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Let $N$ be normal subgroup of $G$ and $G=(N\times C_{3})\rtimes C_{2}$. Then prove $G=N\times (C_{3}\rtimes C_{2})$. Thank you

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What have tried Maryam? According to @Alexander's answer your claim in wrong? Are you sure about the conditions on $G$? Didn't you miss any assumptions? –  Babak S. Dec 26 '12 at 9:54
    
May I suggest you this topic?math.stackexchange.com/questions/264096/… –  Ivan Dec 26 '12 at 10:56

1 Answer 1

This is false. Let $N$ be any group for which $\text{Aut}(N)$ is even and let $C_2$ act trivially on $C_3$ and faithfully on $N$.

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I don't see it so clearly...perhaps an example would be a good idea. If I understood correctly, you mean that $\,C_3\rtimes C_2=C_3\times C_2\,$ , as the action is trivial, whereas $\,N\rtimes C_3\,$ is a non-trivial, and thus non-abelian, group...but then I think both groups are isomorphic. –  DonAntonio Dec 26 '12 at 12:49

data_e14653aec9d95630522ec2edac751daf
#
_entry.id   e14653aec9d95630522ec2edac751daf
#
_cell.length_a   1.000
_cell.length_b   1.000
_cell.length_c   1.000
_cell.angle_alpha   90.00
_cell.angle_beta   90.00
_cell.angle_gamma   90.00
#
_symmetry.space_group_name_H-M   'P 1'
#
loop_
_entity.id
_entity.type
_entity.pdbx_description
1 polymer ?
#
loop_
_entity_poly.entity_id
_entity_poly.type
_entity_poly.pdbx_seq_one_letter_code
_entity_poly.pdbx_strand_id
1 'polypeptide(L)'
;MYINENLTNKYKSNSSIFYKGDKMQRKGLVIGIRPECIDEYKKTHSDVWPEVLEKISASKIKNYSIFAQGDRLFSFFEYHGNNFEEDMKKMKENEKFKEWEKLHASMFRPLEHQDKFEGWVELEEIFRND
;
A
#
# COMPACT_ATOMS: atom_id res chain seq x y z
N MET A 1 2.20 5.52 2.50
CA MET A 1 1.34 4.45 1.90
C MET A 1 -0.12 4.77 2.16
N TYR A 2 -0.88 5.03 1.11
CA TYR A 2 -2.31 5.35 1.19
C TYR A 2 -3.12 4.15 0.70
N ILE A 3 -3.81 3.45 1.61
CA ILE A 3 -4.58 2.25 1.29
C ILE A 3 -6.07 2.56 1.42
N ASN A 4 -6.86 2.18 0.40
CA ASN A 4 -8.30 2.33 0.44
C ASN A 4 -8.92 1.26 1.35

I meant that when $G=(N\times C_3)\rtimes C_2$, $C_2$ can act faithfully on $N$ and trivially on $C_3$, yielding $(N\rtimes C_2)\times C_3$. This is not in general isomorphic to $G=N\times (C_3\rtimes C_2)$, in which $C_2$ centralizes $N$. –  Alexander Gruber Dec 26 '12 at 16:45
    
As a specific example we could take $N$ to be the cyclic group of order 5, and $G$ to be the direct product of the dihedral group of order 10 with a cyclic group of order 3. –  Derek Holt Dec 26 '12 at 17:39

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